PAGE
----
25 – Juan Postigo Arce

“Golf and life are quite similar. Accept yourself as you are, if you have only got one leg, you will only ever have one leg, so be happy with it. I have never had any issue with feeling or being different.”


In the northern part of Spain, west of Bilbao, sits the elegant city of Santander. With its magnificent cathedral, Magdalena peninsula and busy port, this gateway through which thousands make their landfall in Spain is rich in history. But it is just across the Miera River where a magical spirit is in the air, says Juan Postigo Arce.

Juan was born into a family steeped in sport. His father, from whom he took his first name, was a good skier, while his uncle Nacho was a top class sailor, so it was perhaps natural for Juan to experiment with a range of different activities. His family thought it essential that Juan, just as was the case with his brothers and sisters, should find a sport in which he could truly immerse himself. He tried tennis, skiing, sailing, but it was football that he found most appealing and where he could express himself well. However, that was only until Juan found golf when aged 12. From the very first moment he thought that he would play the game well. “In golf, we can play against and with everyone; it is one of only a few games where our disability doesn’t count. We play the same courses with the same conditions,” says Juan.

Juan started to play golf at Abra del Pas under the watchful eye of his grandfather Santos. Born without much of his right leg and no knee, Juan initially used a prosthetic but found it difficult. After ditching the prosthetic, and reinventing his swing with the help of the club’s head coach Santiago Carriles, Juan’s progress became spectacular. At 14 years of age, he was playing to 30 handicap and by 17 years of age he was off four handicap. Juan was now totally focused on the game and became, in his words, “a golf freak.” He read everything he could about the sport, watched dvds of the great tournaments, learned about the leading players and gained an appreciation of the culture that surrounds the game.

Juan already knew the name of Severiano Ballesteros, but now he had the words of great writers and pictures of the champion to fill his mind. Seve’, as all the world knew him, had an aura that permeated every part of this region of Spain; it was therefore impossible not to know of the man and his achievements. Seve would become a golfing hero to Juan, and in 2009 he had the opportunity to cross the Miera River to a village called Pedreña and to play Seve’s home course for the first time and to further enhance his golfing education.

Being a student of the game has helped Juan to realise just how good he has to become if he wants to compete at the highest level and achieve his goals. The simplicity of Santiago’s coaching is a good fit for Juan. “He feels golf, knows the game and as we say in Spain has golf in his hands.” Juan also recognises the contribution of his nutritionist Pedro Morales, and physios Mariana and Luis, stating that “without my team, none of this would be possible.”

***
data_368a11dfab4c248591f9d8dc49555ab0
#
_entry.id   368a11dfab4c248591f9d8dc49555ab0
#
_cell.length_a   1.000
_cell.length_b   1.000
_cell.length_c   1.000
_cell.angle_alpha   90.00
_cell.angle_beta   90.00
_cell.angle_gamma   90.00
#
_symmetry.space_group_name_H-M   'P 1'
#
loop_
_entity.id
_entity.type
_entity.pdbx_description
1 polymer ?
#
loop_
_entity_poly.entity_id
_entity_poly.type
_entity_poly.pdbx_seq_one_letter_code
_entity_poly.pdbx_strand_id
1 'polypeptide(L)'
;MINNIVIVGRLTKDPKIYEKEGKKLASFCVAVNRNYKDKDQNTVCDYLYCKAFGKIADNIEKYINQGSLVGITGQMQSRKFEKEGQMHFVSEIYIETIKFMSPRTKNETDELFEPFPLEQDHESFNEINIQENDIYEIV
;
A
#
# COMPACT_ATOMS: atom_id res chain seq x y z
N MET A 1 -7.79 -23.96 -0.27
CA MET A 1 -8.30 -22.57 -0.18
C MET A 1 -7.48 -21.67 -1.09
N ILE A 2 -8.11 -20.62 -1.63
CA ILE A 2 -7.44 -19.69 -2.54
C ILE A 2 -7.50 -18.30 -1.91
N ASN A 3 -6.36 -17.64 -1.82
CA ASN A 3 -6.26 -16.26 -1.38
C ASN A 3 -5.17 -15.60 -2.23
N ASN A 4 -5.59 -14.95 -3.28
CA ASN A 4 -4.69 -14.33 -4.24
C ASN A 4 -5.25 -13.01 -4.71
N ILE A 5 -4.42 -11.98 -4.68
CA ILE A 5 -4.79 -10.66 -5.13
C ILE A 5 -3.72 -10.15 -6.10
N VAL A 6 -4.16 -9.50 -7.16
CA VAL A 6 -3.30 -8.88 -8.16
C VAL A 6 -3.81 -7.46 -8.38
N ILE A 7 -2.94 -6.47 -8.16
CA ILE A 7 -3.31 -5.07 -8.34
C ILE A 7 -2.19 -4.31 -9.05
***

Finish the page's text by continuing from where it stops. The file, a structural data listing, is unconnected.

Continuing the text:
Juan says he is happy to own many of the Spanish stereotypes: he is passionate, sometimes a bit impulsive, which he is working on, playful in his sense of humour and likes to sleep a little later than most of his competitors from northern Europe. “It’s in my Spanish blood,” he says, “golf is the centre of my life… I love golf, it’s my hobby. I would like to grow this game for all of us, and I think that the way is to go into it professionally.”

Already Juan is making a difference and frequently spends time in the Spanish speaking countries of Chile and Columbia playing in events to help raise the awareness of golf for the disabled.

Juan is gathering trophies at an incredible rate, and each one is special. A seven-shot triumph at Pedreña was very satisfying; winning the Spanish Disabled Championship was another highlight, but his third successive victory in the biennial European Golf Association’s (EGA) Championship for Golfers with Disability that was perhaps the most rewarding. The first was in 2016 when Juan had won the last EDGA European Championship before the EGA took responsibility for the event.

The Portuguese course Troia hosted the first championship under the control of the EGA in 2018. “To defend the championship was a great experience and to have everyone look at me as I tried to win again was hard, especially with all the good players competing but to win the first EGA European Championship is part of history.The week we spent in Troia was special and to get the gold medal meant a lot.” One had become two, which then became three in 2021 with a seven-under-par winning total at the Amendoeira course in the Algarve. After two years of battling injury, surgery and rehabilitation, the victory was a timely reminder to other leading competitors that Juan is back and ready to fight for the top spot.

Juan likes to keep learning, and although his reading is now a little different from the books he had when first getting started in golf, he is still expanding his knowledge. Today the books tend to be about how he can get the best out of his game, both in technique and in the mental area of the sport. He said he is trying hard to develop more patience and is making great strides with the help of the people around him, and through the pages of the seminal book Vision 54 by Pia Nillson and Lynn Marriott.

He realises that in golf, just like in life, no two days are the same. “Golf and life are quite similar. Accept yourself as you are, if you have only got one leg, you will only ever have one leg, so be happy with it… I have never had any issue with feeling or being different.”

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